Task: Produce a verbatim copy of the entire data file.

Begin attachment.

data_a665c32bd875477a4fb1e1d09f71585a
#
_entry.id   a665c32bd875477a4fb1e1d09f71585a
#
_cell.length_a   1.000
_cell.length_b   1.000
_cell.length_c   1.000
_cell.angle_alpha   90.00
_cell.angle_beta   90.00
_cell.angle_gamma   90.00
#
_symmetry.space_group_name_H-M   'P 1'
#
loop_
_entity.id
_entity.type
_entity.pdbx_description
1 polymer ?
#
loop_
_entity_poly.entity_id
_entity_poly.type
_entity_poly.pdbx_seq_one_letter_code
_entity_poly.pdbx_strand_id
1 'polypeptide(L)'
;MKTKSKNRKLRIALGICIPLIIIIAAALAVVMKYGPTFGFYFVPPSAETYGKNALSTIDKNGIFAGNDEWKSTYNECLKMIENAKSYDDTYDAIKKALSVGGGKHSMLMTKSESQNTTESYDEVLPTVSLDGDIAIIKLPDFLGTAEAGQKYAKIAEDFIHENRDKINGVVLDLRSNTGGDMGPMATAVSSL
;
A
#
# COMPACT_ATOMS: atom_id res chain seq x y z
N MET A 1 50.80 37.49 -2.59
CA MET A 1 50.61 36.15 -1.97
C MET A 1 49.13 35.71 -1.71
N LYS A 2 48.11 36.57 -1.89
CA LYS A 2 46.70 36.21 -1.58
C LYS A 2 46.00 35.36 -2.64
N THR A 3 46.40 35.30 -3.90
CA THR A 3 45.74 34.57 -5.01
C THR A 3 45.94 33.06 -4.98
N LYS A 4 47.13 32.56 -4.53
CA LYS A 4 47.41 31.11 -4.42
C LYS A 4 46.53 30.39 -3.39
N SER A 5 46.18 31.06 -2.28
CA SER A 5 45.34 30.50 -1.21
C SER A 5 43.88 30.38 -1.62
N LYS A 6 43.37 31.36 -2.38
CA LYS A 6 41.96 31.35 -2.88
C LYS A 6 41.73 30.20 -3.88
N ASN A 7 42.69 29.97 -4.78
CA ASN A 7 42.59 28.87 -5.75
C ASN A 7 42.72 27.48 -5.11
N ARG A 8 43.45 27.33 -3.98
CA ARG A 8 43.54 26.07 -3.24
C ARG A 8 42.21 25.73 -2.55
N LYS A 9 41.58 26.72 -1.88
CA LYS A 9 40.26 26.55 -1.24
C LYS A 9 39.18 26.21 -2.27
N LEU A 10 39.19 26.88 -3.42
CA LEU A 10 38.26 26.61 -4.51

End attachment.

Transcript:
data_a665c32bd875477a4fb1e1d09f71585a
#
_entry.id   a665c32bd875477a4fb1e1d09f71585a
#
_cell.length_a   1.000
_cell.length_b   1.000
_cell.length_c   1.000
_cell.angle_alpha   90.00
_cell.angle_beta   90.00
_cell.angle_gamma   90.00
#
_symmetry.space_group_name_H-M   'P 1'
#
loop_
_entity.id
_entity.type
_entity.pdbx_description
1 polymer ?
#
loop_
_entity_poly.entity_id
_entity_poly.type
_entity_poly.pdbx_seq_one_letter_code
_entity_poly.pdbx_strand_id
1 'polypeptide(L)'
;MKTKSKNRKLRIALGICIPLIIIIAAALAVVMKYGPTFGFYFVPPSAETYGKNALSTIDKNGIFAGNDEWKSTYNECLKMIENAKSYDDTYDAIKKALSVGGGKHSMLMTKSESQNTTESYDEVLPTVSLDGDIAIIKLPDFLGTAEAGQKYAKIAEDFIHENRDKINGVVLDLRSNTGGDMGPMATAVSSL
;
A
#
# COMPACT_ATOMS: atom_id res chain seq x y z
N MET A 1 50.80 37.49 -2.59
CA MET A 1 50.61 36.15 -1.97
C MET A 1 49.13 35.71 -1.71
N LYS A 2 48.11 36.57 -1.89
CA LYS A 2 46.70 36.21 -1.58
C LYS A 2 46.00 35.36 -2.64
N THR A 3 46.40 35.30 -3.90
CA THR A 3 45.74 34.57 -5.01
C THR A 3 45.94 33.06 -4.98
N LYS A 4 47.13 32.56 -4.53
CA LYS A 4 47.41 31.11 -4.42
C LYS A 4 46.53 30.39 -3.39
N SER A 5 46.18 31.06 -2.28
CA SER A 5 45.34 30.50 -1.21
C SER A 5 43.88 30.38 -1.62
N LYS A 6 43.37 31.36 -2.38
CA LYS A 6 41.96 31.35 -2.88
C LYS A 6 41.73 30.20 -3.88
N ASN A 7 42.69 29.97 -4.78
CA ASN A 7 42.59 28.87 -5.75
C ASN A 7 42.72 27.48 -5.11
N ARG A 8 43.45 27.33 -3.98
CA ARG A 8 43.54 26.07 -3.24
C ARG A 8 42.21 25.73 -2.55
N LYS A 9 41.58 26.72 -1.88
CA LYS A 9 40.26 26.55 -1.24
C LYS A 9 39.18 26.21 -2.27
N LEU A 10 39.19 26.88 -3.42
CA LEU A 10 38.26 26.61 -4.51